Cover image for The news about the news : American journalism in peril
The news about the news : American journalism in peril
Downie, Leonard, Jr.
Personal Author:
First edition.
Publication Information:
New York : A.A. Knopf : Distributed by Random House, 2002.
Physical Description:
292 pages ; 25 cm
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PN4855 .D64 2002 Adult Non-Fiction Non-Fiction Area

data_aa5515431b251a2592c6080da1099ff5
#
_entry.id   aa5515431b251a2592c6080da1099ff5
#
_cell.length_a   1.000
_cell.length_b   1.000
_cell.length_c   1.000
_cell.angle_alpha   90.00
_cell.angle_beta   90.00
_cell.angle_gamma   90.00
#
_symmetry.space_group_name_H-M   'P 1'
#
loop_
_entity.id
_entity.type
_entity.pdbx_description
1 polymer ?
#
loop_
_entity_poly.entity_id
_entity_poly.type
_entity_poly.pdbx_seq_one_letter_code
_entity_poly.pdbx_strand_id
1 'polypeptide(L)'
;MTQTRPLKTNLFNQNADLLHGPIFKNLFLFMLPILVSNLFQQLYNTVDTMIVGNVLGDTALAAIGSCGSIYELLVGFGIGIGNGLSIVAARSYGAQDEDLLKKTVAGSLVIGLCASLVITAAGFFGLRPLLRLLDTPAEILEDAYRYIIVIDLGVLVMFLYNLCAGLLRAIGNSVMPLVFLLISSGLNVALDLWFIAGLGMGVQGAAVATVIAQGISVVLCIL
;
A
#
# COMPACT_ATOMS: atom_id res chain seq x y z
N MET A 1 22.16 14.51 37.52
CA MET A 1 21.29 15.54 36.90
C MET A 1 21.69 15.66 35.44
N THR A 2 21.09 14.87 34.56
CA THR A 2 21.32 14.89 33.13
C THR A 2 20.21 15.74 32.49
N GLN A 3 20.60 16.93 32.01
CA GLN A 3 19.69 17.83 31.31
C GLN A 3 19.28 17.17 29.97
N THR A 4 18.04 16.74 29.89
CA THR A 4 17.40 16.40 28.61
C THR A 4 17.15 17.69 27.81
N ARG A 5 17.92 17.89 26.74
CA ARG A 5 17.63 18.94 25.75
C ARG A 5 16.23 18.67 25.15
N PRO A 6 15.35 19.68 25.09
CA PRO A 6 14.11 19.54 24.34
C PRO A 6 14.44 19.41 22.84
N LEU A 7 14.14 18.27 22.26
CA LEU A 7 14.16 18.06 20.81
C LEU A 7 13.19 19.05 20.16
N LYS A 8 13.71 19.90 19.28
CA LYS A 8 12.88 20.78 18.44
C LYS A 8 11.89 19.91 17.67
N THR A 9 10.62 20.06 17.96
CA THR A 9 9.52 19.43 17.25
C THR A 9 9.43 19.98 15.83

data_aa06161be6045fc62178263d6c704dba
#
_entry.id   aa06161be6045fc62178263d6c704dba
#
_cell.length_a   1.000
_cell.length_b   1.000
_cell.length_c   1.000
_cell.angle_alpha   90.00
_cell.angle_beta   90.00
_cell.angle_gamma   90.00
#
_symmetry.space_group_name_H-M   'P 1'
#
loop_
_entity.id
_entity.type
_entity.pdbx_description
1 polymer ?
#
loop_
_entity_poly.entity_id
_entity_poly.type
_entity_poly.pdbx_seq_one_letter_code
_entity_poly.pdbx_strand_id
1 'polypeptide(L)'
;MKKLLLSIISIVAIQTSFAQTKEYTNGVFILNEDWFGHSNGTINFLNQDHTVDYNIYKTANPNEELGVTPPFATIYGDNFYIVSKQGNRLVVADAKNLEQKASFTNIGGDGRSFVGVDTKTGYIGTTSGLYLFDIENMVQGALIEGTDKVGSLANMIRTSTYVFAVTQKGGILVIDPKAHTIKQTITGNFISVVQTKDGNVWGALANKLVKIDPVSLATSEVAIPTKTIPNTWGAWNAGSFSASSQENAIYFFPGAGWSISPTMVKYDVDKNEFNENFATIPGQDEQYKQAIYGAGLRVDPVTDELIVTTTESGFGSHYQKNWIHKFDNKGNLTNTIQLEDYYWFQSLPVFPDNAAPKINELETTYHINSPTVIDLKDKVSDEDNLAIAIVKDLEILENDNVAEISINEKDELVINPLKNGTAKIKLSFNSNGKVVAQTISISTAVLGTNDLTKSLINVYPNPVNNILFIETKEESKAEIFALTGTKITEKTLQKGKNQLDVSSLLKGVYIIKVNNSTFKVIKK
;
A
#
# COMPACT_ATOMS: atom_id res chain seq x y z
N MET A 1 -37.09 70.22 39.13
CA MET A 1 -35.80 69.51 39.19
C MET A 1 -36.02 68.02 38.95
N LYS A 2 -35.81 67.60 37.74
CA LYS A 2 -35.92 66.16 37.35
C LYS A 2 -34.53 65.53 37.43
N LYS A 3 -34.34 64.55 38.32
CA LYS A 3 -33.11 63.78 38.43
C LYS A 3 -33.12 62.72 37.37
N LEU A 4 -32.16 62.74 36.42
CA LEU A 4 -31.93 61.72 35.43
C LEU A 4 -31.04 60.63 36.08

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From two of America's most prominent and accomplished journalists, an impassioned investigation of an endangered species, good journalism. Leonard Downie Jr. and Robert G. Kaiser--both reporters and editors at the Washington Post for nearly four decades--take us inside the American news media to reveal why the journalism we watch and read is so often so bad, and to explain what can be done about it. They demonstrate how the media's preoccupation with celebrities, entertainment, sensationalism and profits can make a mockery of news. They remind us of the value of serious journalism with inside accounts of how great stories were reported and written--a New York Times investigation of Scientology and the IRS, and a Washington Post exposé of police excesses. They recount a tense debate inside their own newsroom about whether to publicize a presidential candidate's long-ago love affair. They also provide surprisingly candid interviews with Dan Rather, Peter Jennings and Tom Brokaw. The authors explain why local television news is so uninformative. They evaluate news on the Internet, noting how unreliable it can be, and why it is so important to the future of the news business. Coverage of the terrorist attacks on America in the fall of 2001 demonstrated that the news media can still do outstanding work, Downie and Kaiser write, but that does not guarantee a bright future for news. Their book makes exceedingly clear why serious, incorruptible, revelatory reporting is crucial to the health of American society if we are to be informed, equipped to make decisions and protected from the abuse of power. And it allows all of us to feel like insiders in one of America's most powerful institutions, the media.